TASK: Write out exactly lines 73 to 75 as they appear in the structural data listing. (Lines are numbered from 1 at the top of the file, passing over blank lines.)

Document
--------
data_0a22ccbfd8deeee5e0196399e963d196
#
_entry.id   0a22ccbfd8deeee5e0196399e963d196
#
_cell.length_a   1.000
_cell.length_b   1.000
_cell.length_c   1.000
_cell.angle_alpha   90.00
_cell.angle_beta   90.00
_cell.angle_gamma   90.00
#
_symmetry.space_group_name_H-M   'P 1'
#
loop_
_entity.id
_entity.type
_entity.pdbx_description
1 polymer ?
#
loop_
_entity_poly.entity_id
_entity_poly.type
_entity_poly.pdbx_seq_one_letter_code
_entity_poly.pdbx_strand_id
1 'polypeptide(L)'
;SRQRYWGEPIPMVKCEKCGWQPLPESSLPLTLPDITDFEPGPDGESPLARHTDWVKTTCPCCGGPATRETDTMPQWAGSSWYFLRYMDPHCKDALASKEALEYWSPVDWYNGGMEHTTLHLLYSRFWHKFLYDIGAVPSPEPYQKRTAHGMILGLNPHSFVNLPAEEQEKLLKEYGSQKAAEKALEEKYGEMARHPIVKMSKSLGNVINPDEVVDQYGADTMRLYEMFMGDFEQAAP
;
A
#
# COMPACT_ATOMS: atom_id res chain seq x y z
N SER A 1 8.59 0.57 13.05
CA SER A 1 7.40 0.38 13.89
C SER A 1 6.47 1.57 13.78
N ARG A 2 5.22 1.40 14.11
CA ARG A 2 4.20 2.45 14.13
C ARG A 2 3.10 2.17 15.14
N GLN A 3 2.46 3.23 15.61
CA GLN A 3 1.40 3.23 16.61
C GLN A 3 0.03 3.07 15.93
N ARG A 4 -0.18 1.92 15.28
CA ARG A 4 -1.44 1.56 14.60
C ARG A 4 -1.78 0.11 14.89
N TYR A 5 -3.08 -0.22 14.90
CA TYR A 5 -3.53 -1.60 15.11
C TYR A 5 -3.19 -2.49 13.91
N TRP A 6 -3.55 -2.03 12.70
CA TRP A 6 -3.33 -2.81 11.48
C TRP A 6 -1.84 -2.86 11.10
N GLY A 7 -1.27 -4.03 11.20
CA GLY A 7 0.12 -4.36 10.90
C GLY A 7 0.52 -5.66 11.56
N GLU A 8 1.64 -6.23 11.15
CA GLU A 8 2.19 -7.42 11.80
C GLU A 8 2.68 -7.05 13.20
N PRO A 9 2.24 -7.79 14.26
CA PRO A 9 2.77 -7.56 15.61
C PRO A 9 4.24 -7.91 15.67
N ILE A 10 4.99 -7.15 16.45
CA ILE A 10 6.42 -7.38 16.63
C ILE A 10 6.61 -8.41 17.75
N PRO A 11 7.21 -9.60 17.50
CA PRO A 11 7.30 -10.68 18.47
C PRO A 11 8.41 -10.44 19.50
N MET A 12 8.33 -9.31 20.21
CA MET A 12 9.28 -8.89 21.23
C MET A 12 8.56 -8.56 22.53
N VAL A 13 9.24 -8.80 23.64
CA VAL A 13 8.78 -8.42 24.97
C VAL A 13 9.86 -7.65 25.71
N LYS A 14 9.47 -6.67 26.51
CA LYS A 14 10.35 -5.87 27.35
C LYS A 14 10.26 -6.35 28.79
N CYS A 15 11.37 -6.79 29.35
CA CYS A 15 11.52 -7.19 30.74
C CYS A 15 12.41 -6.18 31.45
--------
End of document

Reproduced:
N CYS A 15 11.37 -6.79 29.35
CA CYS A 15 11.52 -7.19 30.74
C CYS A 15 12.41 -6.18 31.45